This book is about the North Kanto Serial Young Girl Kidnapping and Murder Case (北関東連続幼女誘拐殺人事件), a serial kidnapping and murder of very young girls between 1976 and 1996. A man named Toshikazu Sugaya (菅家 利和) was arrested in 1991 and convicted for the murder of one of the victims.
Journalist Kiyoshi Shimizu started investigating the Sugaya case in 2007. He helped to prove Sugaya’s innocence, who has been released in 2009. In this book, Kiyoshi Shimizu tells about his four-year long battle to prove a man’s innocence and find the real culprit.
This book is a fascinating and horrifying read about a wrongful conviction and the incredible work made by journalist Shimizu to uncover the truth and bring the public’s attention to the case. The book is quite long however, and I found that the narrative flow that made the first half so engrossing tended to lose its strength in the second half, making for a more strenuous read. Still, a great book that I highly recommend if you are interested in this topic.
For the most part, I really loved this book and found that it was an excellent work of investigative journalism. Our author is neither a policeman, nor a lawyer, yet he investigated one of the murders, the Ashikaga murder (足利事件), much more thoroughly than the officials of the time ever did. The result is an engrossing true crime report of one of Japan’s most infamous examples of wrongful conviction.
The whole story is both horrifying and frustrating. Even though Sugaya has been released eventually, he still spent 17 years in prison. When evidence of justice miscarriage came to light, little has been done to settle things right, and the investigation was never reopened, leaving the families of victims in considerable despair.
This book, however, is mainly focused on the Ashikaga murder, and does not talk much about the four other kidnappings. This seems obvious if you know the details of the case and the role that the author has played in it, but I knew nothing at all when I started reading this book. This is why I was a little surprised by the content of the book in regard to the subtitle: 隠蔽された北関東連続幼女誘拐殺人事件. In fact, I think that the subtitle is here to underline the importance of treating the five cases as a serial kidnapping and murder case rather than to reflect the content of the book.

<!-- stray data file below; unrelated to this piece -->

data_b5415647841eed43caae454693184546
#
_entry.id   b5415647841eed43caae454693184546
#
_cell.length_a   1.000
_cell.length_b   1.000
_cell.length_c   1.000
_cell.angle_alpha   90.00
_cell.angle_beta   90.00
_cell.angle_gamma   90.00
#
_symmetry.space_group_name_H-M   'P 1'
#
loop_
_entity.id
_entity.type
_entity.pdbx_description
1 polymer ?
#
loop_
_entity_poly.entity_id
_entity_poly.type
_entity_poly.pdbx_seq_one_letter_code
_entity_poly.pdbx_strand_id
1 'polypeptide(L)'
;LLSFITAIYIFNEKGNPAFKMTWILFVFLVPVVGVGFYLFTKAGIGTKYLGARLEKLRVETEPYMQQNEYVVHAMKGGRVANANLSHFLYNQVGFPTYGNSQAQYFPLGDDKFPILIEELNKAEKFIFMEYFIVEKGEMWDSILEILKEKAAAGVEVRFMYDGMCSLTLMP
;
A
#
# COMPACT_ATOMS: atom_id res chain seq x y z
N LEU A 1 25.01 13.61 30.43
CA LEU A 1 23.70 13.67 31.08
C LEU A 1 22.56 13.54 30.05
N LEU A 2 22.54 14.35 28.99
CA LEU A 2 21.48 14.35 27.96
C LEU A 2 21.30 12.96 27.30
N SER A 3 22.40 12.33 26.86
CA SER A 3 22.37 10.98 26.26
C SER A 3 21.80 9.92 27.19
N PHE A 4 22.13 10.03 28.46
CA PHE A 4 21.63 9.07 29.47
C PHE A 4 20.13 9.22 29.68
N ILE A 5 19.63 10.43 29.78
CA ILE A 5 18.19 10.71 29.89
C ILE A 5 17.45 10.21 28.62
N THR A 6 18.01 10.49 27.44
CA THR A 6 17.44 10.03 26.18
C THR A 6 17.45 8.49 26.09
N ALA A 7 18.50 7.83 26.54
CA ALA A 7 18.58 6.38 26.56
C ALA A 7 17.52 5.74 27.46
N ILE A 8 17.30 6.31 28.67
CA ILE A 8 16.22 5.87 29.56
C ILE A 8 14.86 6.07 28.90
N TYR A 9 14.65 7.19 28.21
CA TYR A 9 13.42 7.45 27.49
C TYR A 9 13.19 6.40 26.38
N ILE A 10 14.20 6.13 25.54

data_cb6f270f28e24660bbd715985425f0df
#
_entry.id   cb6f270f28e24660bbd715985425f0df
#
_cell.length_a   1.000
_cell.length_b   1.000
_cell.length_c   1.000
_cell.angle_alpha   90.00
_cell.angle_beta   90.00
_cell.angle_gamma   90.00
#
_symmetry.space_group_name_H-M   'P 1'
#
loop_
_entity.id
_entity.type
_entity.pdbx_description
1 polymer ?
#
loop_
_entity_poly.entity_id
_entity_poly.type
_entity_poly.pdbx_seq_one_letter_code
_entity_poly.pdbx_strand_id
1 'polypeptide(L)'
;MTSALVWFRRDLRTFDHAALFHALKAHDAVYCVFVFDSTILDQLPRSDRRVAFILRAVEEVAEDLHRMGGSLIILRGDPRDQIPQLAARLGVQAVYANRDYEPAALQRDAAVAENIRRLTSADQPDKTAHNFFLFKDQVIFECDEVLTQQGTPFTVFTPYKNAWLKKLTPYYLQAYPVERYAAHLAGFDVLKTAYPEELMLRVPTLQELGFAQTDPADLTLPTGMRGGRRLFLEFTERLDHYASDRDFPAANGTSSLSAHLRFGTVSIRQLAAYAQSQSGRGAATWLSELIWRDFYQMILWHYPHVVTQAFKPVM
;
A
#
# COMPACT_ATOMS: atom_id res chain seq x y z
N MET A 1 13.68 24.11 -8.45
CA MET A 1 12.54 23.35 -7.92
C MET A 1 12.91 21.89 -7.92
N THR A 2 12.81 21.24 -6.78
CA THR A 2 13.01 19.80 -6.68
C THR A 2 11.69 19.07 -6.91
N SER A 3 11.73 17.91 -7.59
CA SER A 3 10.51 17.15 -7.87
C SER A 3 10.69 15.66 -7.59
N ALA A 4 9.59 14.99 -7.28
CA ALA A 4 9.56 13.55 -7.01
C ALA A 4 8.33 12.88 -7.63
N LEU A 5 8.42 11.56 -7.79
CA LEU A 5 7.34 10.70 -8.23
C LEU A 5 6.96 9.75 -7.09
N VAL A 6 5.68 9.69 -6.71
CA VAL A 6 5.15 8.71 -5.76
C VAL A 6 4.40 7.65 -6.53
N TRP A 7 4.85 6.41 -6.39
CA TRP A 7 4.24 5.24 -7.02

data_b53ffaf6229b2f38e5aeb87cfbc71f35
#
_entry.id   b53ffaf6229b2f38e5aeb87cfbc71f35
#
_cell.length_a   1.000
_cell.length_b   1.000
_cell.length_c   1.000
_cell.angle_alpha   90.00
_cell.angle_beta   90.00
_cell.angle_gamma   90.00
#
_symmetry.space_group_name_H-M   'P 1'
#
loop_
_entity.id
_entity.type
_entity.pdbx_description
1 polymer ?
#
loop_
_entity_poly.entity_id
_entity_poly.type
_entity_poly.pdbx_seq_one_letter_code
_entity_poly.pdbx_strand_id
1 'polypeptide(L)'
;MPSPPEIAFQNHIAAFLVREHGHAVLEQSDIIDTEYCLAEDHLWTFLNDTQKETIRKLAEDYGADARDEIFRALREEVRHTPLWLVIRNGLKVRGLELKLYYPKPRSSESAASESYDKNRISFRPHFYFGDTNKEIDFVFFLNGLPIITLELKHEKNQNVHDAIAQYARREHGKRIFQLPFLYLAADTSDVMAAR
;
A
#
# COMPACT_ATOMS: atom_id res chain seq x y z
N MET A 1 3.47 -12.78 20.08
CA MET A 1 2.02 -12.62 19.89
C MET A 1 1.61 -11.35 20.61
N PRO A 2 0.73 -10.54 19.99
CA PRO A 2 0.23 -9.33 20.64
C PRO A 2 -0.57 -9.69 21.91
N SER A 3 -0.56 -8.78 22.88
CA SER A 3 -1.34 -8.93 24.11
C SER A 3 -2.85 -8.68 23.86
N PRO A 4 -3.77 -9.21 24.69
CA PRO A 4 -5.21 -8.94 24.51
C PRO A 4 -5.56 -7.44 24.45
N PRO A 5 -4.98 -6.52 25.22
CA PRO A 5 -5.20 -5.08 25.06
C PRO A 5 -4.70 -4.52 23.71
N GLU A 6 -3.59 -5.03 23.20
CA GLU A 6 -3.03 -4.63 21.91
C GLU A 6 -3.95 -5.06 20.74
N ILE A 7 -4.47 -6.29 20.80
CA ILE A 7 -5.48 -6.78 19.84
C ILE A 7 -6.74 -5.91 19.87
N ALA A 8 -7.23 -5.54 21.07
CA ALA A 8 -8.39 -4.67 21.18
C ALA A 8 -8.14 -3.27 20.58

So for the most part, the book focuses on one case, and most of the investigative work was to prove Sugaya’s innocence. This was to me the best part of the book. The first half was really engrossing, it read like a work of fiction. The author tells us how he uncovered, one by one, all the intentional imprecisions, mistakes and concealment of facts that were made during the police investigation of the case. Reading about what the officials of the time said and did was truly enraging, and it is hard to believe that all of this really happened.
When it came to finding the real murderer and the aftermath of Sugaya’s release, I found that the book tended to lose the narrative flow that made its first half so addictive. Maybe it is just me, but I found it harder to follow the narration or to place the events in their chronological order. It sometimes felt like the author was jumping from one thing to another. I also found that the author had a tendency to quote a lot rather than paraphrasing or explaining what people had said, which I found sometimes annoying, especially for official reports.
A great part of the process to prove Sugaya’s innocence was DNA testing. While the results and the conclusions were horrifying to read, I also found that the explanations concerning how the testing works were too difficult for me to understand in Japanese. These made for a strenuous read at some points.
Towards the end of the book, a whole chapter is devoted to a totally different case: Michitoshi Kuma (久間 三千年) who has been arrested in 1994 in the Iizuka case (飯塚事件), sentenced to death in 1999 and executed in 2008. The investigation contains obviously false testimony and tampered DNA evidence. I had read about this case before in 『誰も知らない死刑の舞台裏』, but Kiyoshi Shimizu explains things in much more detail and the parallels he makes with the Ashikaga case are interesting.
Overall, I loved this book and it is a must read if you are interested in wrongful convictions and miscarriage of justice in general. However, for a book of that length, I also found that some important parts were missing. The book is mainly about the author’s own investigation and participation in the coverage of the case. I sometimes found that it lacked a more global view on the case. For example, I wish that the author had talked more about the work made by Sugaya’s lawyers and supporters. Similarly, the parts about identifying the real culprit felt strangely light and short (and as far as I am concerned, unconvincing) compared to the rest of the book.
Even though I found overall that the second half of the book does not have the strength of the first half, this book is still a fascinating read that I highly recommend it if you are interested in wrongful convictions.